Bell County

Banks as Garnishees

According to Section 201.102 and 201.103 of the Finance Code, the address of the registered agent of a financial institution, as listed in its registration statement filed with the Secretary of State, must be used when serving writs of garnishment on garnishee banks. Out-of-state financial institutions must comply with the laws of this state for foreign corporations doing business in this state and file an application for registration with the Secretary of State, while Texas financial institutions may file a statement with the Secretary of State appointing an agent for the process.

Officer’s Return.

According to Tex. R. Civ. P. 663, the officer tasked with executing a writ of garnishment must file a return. The judgment creditor should examine the return carefully, particularly in cases of default judgment, before proceeding with a garnishment judgment. The same rules that apply to citations also apply to returns in garnishment proceedings. In the past, returns have been found to be defective for not specifying the method of service on a corporate garnishee and the place of service.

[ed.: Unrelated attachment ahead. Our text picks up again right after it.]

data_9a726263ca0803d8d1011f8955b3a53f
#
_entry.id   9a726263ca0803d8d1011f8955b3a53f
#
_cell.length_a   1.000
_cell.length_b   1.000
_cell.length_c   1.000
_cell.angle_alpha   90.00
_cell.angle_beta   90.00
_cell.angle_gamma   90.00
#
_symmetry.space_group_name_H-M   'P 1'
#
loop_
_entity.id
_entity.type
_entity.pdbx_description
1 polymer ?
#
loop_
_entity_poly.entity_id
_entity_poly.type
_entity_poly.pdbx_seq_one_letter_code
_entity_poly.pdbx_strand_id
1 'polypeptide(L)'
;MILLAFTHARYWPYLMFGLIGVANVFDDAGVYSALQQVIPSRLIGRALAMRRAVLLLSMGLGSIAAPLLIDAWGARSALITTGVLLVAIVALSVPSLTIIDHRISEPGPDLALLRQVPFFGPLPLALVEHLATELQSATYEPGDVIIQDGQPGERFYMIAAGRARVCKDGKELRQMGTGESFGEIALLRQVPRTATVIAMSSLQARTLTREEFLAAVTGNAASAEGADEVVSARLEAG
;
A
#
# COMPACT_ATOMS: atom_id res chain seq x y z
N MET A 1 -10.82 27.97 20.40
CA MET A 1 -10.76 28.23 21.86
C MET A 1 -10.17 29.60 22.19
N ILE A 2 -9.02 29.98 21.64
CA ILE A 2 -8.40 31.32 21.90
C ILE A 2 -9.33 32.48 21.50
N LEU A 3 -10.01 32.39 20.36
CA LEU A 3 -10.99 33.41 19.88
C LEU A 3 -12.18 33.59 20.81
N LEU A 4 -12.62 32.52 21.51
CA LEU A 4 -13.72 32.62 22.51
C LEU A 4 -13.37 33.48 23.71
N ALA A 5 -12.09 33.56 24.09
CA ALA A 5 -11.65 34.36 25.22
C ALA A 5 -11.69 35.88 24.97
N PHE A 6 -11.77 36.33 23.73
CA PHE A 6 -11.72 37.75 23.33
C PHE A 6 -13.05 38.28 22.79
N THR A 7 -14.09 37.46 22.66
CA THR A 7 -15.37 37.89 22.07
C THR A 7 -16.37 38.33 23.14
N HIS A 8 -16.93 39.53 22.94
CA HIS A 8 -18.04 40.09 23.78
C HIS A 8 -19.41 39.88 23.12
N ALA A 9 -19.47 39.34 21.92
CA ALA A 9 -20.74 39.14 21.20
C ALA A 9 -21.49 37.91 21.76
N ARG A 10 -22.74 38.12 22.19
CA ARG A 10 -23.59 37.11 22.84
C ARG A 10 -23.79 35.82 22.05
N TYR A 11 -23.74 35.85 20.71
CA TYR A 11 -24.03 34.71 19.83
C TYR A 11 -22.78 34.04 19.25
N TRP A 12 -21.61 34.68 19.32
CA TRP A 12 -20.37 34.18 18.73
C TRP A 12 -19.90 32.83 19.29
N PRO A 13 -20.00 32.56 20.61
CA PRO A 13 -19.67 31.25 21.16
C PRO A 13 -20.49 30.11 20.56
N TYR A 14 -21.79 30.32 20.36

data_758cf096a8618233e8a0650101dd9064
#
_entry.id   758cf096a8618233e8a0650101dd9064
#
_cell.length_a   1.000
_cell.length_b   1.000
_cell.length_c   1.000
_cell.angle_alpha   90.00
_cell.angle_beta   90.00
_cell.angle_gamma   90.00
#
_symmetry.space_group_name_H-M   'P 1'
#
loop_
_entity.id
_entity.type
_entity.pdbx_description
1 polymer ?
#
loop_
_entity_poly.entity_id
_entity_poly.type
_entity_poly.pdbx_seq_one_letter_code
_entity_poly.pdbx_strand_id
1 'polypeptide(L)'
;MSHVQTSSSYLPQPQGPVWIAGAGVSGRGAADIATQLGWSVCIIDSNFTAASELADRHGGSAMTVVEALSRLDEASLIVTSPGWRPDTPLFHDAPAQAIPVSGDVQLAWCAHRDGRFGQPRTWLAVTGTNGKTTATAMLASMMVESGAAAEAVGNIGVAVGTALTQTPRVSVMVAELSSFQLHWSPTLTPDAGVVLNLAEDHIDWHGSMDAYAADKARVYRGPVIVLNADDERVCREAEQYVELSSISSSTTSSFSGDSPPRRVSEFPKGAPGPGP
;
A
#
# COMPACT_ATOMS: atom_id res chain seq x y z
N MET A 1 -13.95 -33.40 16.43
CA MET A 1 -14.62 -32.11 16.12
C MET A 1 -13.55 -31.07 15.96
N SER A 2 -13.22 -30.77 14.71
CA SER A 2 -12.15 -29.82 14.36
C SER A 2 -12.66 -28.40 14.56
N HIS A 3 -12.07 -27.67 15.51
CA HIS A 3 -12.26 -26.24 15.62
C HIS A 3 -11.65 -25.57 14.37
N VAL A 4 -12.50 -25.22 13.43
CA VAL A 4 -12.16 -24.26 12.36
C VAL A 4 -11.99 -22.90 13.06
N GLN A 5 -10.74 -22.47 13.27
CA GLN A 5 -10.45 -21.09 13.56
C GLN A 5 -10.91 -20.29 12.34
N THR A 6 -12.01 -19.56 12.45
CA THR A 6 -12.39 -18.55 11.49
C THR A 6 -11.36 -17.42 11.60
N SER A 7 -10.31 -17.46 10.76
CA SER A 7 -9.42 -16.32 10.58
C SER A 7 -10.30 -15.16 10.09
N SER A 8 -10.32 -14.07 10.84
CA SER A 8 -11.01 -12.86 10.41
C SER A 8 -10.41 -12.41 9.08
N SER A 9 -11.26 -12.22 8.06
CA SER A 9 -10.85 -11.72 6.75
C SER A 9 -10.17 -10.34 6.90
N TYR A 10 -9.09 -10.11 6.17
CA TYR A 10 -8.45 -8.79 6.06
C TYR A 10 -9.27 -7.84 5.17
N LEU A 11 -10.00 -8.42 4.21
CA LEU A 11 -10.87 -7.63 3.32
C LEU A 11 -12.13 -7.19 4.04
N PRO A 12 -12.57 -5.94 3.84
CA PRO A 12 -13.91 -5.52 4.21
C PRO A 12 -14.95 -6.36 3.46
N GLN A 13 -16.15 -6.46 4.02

Forms for the form and Practical Procedure

To garnish a bank account or other debt, the location of the account must be identified and it must be confirmed that there are sufficient funds to make the process cost-effective. After this, an Application for Garnishment must be filed along with a supporting affidavit. The affidavit, typically signed by the attorney for the judgment creditor, should include the following information: a. Details of the original suit and judgment, including any credits applied to the judgment; b. Proper garnishee name, officers designated for service, and address for service of process, and c. available account names and numbers if feasible.